More states issue official warnings of a crowded summer: Add Washington state to the long list of states and provinces girding for huge camping crowds this summer. The Kachess Campground near Cle Elum, Washington, has already seen 2,500 campers reserve about 8,000 nights for the spring and summer of 2021. Washington State Parks saw a 15% increase in camper traffic between July and October 2020. South Dakota State Parks officials are also warning of a crowded summer. Camping revenue and park sticker sales from reservations through July 4th are up 167% from this time last year. South Dakota residents and visitors have reserved 2,040 campsites so far this year, compared to 765 at this time in 2020. The same goes for Maine. The Maine Department of Agriculture, Conservation and Forestry is reporting that roughly half of the advance reservation campsites at state parks are fully booked for 2021. They report that reservation numbers are running 100% over the same period last year.
If you’re a regular shopper at any given Walmart store, you may start seeing more familiar faces. The retailing giant says it will have 740,000 of its 1.2 million U.S. hourly-waged employees placed into “full time” status by the end of next January. That’s a significant number, as five years ago there were 110,000 fewer full-timing employees. Walmart says it’s a move to keep the company on the competitive edge. It seems the competitive job market is making it difficult to find and keep better employees unless they have both the expectation of full-time wages and benefits like health care insurance.
With motorhome rentals becoming more and more popular, it had to figure rental outfits would hit the niche markets. Across the pond, Coast2Coast Motorhome Hire now has what may be the first rental motorhome dedicated to divers. The Coast Diver comes liveried out in a dive-oriented paint job – but it doesn’t end there. The rig is outfitted with ship-to-shore radio, wet lockers for dive gear, and an onboard dive compressor. No need to try and locate a dive shop on your trip to get your tanks aired up.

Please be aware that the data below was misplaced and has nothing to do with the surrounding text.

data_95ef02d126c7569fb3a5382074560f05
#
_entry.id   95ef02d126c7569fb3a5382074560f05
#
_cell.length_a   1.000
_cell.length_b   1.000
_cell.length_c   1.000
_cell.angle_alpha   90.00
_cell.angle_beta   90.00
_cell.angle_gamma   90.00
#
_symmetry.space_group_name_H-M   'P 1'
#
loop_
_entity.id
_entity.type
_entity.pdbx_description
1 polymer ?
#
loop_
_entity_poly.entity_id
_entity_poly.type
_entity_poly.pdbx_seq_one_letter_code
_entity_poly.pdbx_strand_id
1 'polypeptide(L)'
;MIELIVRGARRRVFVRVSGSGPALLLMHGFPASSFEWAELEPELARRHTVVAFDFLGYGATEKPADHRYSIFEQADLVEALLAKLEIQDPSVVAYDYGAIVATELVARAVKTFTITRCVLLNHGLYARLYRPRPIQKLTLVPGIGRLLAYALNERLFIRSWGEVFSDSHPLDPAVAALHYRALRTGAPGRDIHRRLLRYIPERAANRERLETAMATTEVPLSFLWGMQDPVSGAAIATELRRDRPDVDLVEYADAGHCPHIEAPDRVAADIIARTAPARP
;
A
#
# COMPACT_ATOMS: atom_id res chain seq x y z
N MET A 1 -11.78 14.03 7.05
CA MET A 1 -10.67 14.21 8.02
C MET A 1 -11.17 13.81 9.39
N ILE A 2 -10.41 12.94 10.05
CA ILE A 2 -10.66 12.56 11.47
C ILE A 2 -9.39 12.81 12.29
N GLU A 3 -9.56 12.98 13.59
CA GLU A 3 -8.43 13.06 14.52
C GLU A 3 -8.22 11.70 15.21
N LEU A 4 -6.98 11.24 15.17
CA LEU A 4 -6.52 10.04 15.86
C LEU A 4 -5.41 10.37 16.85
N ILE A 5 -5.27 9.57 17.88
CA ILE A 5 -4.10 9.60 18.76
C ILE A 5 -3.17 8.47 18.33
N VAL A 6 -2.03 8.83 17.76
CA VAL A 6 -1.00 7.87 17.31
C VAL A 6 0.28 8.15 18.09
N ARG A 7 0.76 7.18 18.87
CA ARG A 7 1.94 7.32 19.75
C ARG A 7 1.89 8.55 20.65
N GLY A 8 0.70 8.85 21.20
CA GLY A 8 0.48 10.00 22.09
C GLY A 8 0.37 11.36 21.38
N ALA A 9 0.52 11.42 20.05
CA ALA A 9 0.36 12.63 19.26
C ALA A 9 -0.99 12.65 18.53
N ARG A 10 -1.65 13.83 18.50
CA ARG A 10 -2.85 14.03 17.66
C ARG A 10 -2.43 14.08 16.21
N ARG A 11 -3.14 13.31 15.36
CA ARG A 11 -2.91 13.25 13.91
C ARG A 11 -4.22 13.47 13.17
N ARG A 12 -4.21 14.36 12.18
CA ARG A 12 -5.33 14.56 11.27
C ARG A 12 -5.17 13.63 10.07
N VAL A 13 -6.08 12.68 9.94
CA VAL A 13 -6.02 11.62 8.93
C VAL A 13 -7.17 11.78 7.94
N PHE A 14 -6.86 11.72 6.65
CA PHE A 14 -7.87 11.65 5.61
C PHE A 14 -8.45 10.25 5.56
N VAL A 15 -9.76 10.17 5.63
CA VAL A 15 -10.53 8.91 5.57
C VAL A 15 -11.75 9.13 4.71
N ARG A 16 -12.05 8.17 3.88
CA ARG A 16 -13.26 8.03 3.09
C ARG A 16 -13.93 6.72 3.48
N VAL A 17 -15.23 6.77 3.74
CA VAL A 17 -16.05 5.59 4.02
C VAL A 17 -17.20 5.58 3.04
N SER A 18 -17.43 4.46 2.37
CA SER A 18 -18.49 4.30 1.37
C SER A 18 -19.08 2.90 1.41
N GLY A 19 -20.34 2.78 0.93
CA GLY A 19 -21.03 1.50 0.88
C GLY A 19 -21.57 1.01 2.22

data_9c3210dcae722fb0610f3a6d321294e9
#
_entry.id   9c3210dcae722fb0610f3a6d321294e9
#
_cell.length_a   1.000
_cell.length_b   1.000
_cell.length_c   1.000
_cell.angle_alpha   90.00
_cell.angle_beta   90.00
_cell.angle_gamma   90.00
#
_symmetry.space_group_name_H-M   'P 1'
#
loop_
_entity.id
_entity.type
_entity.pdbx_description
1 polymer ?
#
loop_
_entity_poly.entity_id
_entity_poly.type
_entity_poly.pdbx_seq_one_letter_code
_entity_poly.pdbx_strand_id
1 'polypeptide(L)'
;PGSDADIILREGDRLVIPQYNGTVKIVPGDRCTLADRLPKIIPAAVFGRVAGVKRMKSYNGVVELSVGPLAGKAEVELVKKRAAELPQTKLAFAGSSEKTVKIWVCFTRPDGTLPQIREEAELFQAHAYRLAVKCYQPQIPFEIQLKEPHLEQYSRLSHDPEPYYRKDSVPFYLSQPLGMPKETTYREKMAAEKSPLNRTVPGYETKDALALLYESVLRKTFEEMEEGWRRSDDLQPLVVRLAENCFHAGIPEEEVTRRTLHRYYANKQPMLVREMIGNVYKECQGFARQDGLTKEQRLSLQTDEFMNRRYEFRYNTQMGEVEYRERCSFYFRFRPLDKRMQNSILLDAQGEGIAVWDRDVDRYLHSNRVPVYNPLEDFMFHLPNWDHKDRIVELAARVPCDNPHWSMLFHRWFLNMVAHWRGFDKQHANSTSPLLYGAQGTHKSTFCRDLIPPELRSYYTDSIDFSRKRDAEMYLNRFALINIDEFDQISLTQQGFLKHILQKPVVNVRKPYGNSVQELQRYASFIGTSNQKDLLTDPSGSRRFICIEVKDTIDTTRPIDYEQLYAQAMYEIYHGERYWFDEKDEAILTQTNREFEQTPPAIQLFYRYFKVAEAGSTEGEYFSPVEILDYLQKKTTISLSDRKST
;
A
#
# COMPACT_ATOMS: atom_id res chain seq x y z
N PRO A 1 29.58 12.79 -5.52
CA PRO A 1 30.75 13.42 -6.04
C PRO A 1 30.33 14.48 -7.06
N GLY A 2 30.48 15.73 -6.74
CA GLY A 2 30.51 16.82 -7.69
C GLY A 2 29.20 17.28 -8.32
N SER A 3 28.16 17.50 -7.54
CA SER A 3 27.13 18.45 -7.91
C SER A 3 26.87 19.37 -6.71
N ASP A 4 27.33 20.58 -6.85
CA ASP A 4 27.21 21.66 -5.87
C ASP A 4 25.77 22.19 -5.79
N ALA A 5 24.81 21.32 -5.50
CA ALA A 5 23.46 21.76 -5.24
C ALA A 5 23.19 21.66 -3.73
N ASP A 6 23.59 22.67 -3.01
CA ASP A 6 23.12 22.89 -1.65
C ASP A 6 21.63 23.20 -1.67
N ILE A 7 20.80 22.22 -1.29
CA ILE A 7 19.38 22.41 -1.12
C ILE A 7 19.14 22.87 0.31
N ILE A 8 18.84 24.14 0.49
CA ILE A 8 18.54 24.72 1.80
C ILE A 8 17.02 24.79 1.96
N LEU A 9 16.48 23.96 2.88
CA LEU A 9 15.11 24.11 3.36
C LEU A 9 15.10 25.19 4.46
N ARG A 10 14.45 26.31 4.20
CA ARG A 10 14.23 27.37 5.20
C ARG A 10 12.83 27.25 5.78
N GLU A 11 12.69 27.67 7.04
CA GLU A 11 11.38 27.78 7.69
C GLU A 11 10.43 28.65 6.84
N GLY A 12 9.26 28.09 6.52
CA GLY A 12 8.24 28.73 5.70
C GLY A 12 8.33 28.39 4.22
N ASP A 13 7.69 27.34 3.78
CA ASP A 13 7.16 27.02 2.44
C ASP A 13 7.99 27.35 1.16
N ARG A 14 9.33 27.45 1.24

Not everyone is happy with a decision by Klamath County, Oregon, commissioners to buy an RV park and motel. The Oregon 8 Motel and its associated RV park have been bought out by the county to house homeless veterans, COVID-19 patients, and recently released prisoners. But some who are presently living at the RV park say they can’t find another place in the area to move to and are afraid the county will toss them – and their rigs – out on the street. County officials say nobody will be sent packing from the park until they have another place to go, and some may even get financial help to make the move.
Why did the bear cross the road? Well, not sure why, but we know how he did it. In this case, the “road” is California State Route 118 in Ventura County. The “how” is through a newly revamped drainage culvert, one of five along a 12-mile stretch of the highway. California’s Department of Transportation and the National Park Service have collaborated on making it safer for wildlife to cross the highway. They found the culverts were large enough for many critters to pass through, but they hesitated to go in them. By retrofitting the culverts with entry ramps, adding fences that “funneled” animal traffic, and removing obstructing walls, biologists say the culverts are popular. They have 10,000+ trail cam photos as proof of that, including one of an unexpected black bear that lumbered its way through one of the passageways.
HAVE YOU SEEN THIS STOLEN RV?
Here’s a chance to help the RVtravel.com “family.” Reader Clare Curcio sent a heart-tugging request. Clare and the family have had three RVs and love the lifestyle. When Clare recently went to put supplies in their brand-new 2020 Dutchmen Astoria fifth-wheel at a storage yard in Juliet, Tennessee, you guessed it – some rotten creep or creeps had vamoosed with the rig. Police have security cam photos, but they won’t show the family the images, only saying the bad guy was wearing a mask and is short. But he also came equipped with useful information – the entry code to the facility. He used it both to get in, and get out. The Dutchmen is a 2993RLF model, with three slides. Keep your eyes open and let us know if you spot this missing rig!